Stock Market: For Beginner Investors

Stock Market: For Beginner Investors

If you’re not well-skilled in the stock market basics, the stock trading information on the market section in your favourite newspaper can be somehow

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If you’re not well-skilled in the stock market basics, the stock trading information on the market section in your favourite newspaper can be somehow gibberish. Jargon like ‘bulls, bears, earnings movers and intraday highs” should mean nothing to you if you are an average investor, simply because you might not need them, anyway. However, if you want to trade seriously like a pro, you need to understand this jargon and basic stock trading information.

Stock market basics

The stock market is like any other market where the basics of supply and demand apply. The only difference is that in the stock market, the traded commodities are shares. However, unlike your regular marketplace where you can pick fruits off a shelf, traders are represented by stockbrokers in the stock market. Technically, when you place an order online, the broker deals with the stock exchange on your behalf to place a trade. Exchanges make up the stock market system—an example of a stock exchange is the New York Exchange or Nasdaq. When these stock exchanges list stocks, they attract buyers and sellers to come and participate. The exchange logarithms continuously track the demand and supply and directly relate to the price of each stock.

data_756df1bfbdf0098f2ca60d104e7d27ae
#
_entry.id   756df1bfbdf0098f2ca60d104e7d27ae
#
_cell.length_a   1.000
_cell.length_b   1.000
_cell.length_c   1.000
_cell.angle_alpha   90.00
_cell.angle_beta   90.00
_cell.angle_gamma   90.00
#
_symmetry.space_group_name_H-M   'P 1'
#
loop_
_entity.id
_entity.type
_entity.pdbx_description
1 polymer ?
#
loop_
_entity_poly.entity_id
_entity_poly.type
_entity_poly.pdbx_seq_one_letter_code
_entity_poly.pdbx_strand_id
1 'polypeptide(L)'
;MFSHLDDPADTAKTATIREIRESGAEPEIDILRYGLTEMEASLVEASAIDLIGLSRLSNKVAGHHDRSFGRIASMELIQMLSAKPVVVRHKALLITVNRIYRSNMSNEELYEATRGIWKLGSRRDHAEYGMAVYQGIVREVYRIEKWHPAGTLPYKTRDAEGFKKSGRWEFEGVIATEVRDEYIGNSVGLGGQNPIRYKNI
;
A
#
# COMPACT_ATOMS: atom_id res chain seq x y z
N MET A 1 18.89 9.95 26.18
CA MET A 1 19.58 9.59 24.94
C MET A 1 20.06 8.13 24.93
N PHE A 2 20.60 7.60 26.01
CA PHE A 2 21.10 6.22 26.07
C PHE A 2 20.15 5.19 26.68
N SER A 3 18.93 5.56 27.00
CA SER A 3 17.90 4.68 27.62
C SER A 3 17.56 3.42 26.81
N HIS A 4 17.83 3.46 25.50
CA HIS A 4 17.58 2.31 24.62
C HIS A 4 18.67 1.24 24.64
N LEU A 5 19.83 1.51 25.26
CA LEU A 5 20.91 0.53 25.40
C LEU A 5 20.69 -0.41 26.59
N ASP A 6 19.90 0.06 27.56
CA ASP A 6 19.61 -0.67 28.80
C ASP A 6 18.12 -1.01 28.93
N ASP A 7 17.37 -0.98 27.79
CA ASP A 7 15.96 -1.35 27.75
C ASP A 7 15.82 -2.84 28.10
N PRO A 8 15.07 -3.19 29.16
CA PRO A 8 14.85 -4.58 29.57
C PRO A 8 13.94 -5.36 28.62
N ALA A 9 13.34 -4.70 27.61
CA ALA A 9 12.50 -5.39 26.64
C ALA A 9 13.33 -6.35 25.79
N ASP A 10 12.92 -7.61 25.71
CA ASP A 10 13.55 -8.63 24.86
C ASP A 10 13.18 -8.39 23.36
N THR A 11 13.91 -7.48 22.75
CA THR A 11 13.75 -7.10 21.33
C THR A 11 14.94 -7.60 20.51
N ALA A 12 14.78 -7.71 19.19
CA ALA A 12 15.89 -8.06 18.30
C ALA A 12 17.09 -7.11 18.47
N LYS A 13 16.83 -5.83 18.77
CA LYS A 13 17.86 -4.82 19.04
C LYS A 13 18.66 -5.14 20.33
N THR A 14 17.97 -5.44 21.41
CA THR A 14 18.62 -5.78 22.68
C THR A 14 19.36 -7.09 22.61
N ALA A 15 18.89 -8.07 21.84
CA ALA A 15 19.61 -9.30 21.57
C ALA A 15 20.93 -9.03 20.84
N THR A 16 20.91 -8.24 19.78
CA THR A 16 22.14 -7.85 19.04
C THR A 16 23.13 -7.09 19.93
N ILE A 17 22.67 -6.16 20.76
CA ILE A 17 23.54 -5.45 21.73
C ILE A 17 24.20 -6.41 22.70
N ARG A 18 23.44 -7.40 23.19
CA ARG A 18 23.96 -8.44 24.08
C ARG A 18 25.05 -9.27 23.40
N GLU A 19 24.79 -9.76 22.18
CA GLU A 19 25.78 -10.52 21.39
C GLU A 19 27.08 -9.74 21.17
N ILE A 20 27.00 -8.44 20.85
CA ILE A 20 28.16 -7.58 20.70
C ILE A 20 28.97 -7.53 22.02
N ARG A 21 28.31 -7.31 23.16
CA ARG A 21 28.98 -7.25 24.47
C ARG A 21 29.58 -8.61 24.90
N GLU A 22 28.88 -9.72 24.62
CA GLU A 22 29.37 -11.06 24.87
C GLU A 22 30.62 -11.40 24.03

You might have heard people referring to the market being up or down. What these people are referring to are large market indexes. For more information, please visit;

What is a market index?

A market index is a hypothetical portfolio that combines several stocks to create one aggregate value that is used to measure the performance of a market or industrial sectors, like retail companies or tech companies. Because the market index represents the entire market, it can provide a benchmark to track market changes over time. For example, most traders use index values to follow market trends and other developments. You’re likely to hear most about the S&P 500, which combines 500 large-CAP U.S stocks into one index value. This index is weighted for market capitalisation, meaning larger companies with more outstanding shares significantly impact the index performance than smaller companies. While market indexes like S&P 500 give an investor benchmark to compare against their own portfolio’s performance, Other investors may invest in index-tracking instruments—such as exchange-traded funds(ETF), which comprise the same stock that makes up a particular index.

Stock trading information

Most stock investors think it’s wise to develop a diverse portfolio of equities or stock index funds and keep it throughout excellent and trying times. However, Stock trading is for those who prefer a little more action. It involves buying and selling stocks frequently in an attempt to time the market.

Stock traders aim to profit from short-term market occurrences by buying stocks at a low price and waiting for them to rise(going long) or selling stocks at a higher price and waiting for them to fall(shorting the market). Some stock traders are day traders, meaning they purchase and sell multiple times every day. Others are just regular traders who make a dozen or more trades per month. For more information, please visit; RoboMarkets.